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CMakeLists.txt
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README.md

Table of contents

Overview

This example is part of OpenSceneGraph cross-platform examples.

In this example we implement HTTP client (with TLS support) working across platforms to perform GET/POST requests.

Note: this example requires 02.TextureImage example knowledge.

Architecture

Each platform has its own stack of technologies to perform HTTP(s) requests:

Such a variaty of platform specific technologies is best addressed by implementing host-guest relationship:

  • guest (platform agnostic)
    • provides networking representation
    • used by cross-platform C++ code
  • host (specific platform)
    • polls guest for pending requests
    • processes them
    • reports results back to the guest

Steps

3.1. Implement guest side classes

Guest side contains the following classes:

  • HTTPClient
    • provides get(...) function to perform HTTP(s) GET request
    • provides post(...) function to perform HTTP(s) POST request
    • creates new HTTPRequest instance for each request
  • HTTPRequest
    • contains URL
    • contains payload
      • if payload is empty, hosts perform GET request
      • if payload is non-empty, hosts perform POST request
    • contains success and failure callbacks

Cross-platform client code uses HTTPClient exclusively to perform HTTP(s) requests.

3.2. Implement HTTPClientProcessor for desktop and web hosts

Both desktop and web use HTTPClientProcessor:

  • processes single HTTPClient instance
  • is regularly called by Application to process requests
  • creates either HTTPRequestProcessorMongoose, or HTTPRequestProcessorFetch instance for each HTTPRequest instance

3.3. Implement HTTPRequestProcessorMongoose for desktop host

We prefer Mongoose to other options because it's easy to use and integrate.

HTTPRequestProcessorMongoose:

  • uses Mongoose
  • manages single HTTPRequest instance

To support requests to HTTPS, make sure to:

Note: clone Mongoose alongside OpenSceneGraph cross-platfrom examples' repository.

3.4. Implement HTTPRequestProcessorFetch for web host

Fetch API is the recommended way for Emscripten web applications to issue XMLHttpRequests to perform HTTP(s) requests.

HTTPRequestProcessorFetch:

  • uses Fetch API
  • manages single HTTPRequest instance

Note: HTTP(s) requests in web browsers are subject to Cross-origin resource sharing (CORS), which means you can't access just any location as free as on desktop or mobile.

3.5. Implement HTTP support for Android

Android uses Java, so we need to implement HTTP processing at both Java (host) and C++ (guest) sides.

Java side

Introduce the following classes to Java:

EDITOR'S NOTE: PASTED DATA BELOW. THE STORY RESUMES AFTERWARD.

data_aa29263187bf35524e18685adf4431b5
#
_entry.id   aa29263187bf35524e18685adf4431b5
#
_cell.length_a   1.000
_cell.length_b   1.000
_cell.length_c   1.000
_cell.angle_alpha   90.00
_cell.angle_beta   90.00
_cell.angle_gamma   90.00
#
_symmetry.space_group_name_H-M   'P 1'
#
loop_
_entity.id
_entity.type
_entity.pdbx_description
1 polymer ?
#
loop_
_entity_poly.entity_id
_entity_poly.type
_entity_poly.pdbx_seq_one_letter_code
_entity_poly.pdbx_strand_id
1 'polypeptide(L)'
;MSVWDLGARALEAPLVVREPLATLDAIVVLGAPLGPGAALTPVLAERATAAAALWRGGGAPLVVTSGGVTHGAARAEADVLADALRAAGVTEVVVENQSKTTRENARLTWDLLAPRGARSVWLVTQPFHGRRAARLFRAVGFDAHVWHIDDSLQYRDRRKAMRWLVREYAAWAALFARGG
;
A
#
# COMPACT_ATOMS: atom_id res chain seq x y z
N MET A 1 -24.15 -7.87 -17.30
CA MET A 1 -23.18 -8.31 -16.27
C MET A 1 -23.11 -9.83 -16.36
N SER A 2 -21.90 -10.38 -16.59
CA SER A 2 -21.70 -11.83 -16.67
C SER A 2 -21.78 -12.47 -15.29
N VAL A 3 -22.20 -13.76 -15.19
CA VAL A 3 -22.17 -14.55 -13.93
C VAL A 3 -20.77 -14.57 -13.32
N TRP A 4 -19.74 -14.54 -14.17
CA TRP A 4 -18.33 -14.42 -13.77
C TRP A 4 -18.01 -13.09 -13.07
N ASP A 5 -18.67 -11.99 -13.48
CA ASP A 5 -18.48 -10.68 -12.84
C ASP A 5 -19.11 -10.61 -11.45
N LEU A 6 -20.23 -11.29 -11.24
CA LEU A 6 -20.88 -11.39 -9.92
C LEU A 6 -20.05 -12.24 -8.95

Note: make sure to add Internet permission to AndroidManifest.xml for HTTP(s) requests to work.

C++ side

Introduce the following native library functions at C++ side:

  • httpClientExecuteNextRequest
    • gets next pending request from HTTPClient
    • sets the request's status to IN_PROGRESS
    • decomposes HTTPRequest into strings
    • returns these strings to Java side
  • httpClientCompleteRequest
    • composes HTTPRequest from strings
    • sets its status to COMPLETED

3.6. Implement HTTP support for iOS

iOS uses Objective-C, so we need to implement HTTP processing at both Objective-C (host) and C++ (guest) sides.

Introduce HTTPClientProcessor to Objective-C:

Introduce the following functions to C++:

  • httpClientExecuteNextRequest
    • gets next pending request from HTTPClient
    • sets the request's status to IN_PROGRESS
    • decomposes HTTPRequest details
    • returns decomposed details to Objective-C side
  • httpClientCompleteRequest
    • composes HTTPRequest from details
    • sets its status to COMPLETED

Note: all HTTP(s) requests in iOS are subject to Application Transport Security (ATS), which means you can access HTTPS freely, however, domains without TLS must be explicitely whitelisted in Info.plist.

3.7. Change background (camera) color when GET/POST responses arrive

With hosts managing HTTPClient instance we can finally request some HTTP(s)!

Let's perform GET and POST requests:

  • if request succeeds, make green component of background (camera) color 50% lighter
  • if request fails, make red component of background (camera) color 50% lighter

Thus:

  • if both requests succeed, we should see light green background
  • if both requests fail, we should see light red background
  • if one request fails and another one suceeds, we should see some other color

Here's how to do it (source code):

// Reset background color.
this->app->camera()->setClearColor({ 0, 0, 0, 0 });
// Set background color 50% greener on success.
auto success = [&](std::string response) {
    auto color = this->app->camera()->getClearColor();
    color.y() += 0.5;
    this->app->camera()->setClearColor(color);
    MAIN_EXAMPLE_LOG(response.c_str());
};
// Set background color 50% redder on failure.
auto failure = [&](std::string reason) {
    auto color = this->app->camera()->getClearColor();
    color.x() += 0.5;
    this->app->camera()->setClearColor(color);
    MAIN_EXAMPLE_LOG(reason.c_str());
};

// GET.
this->app->httpClient->get(
    "https://raw.githubusercontent.com/OGStudio/openscenegraph-cross-platform-examples/master/.gitignore",
    success,
    failure
);

// POST.
this->app->httpClient->post(
    "https://opengamestudio-debug-broker.herokuapp.com",
    "sample-data",
    success,
    failure
);

Note: we use specific HTTPS URLs to make sure both CORS and ATS restrictions are met.

Result

Screenshot

Here's a web build of the example.

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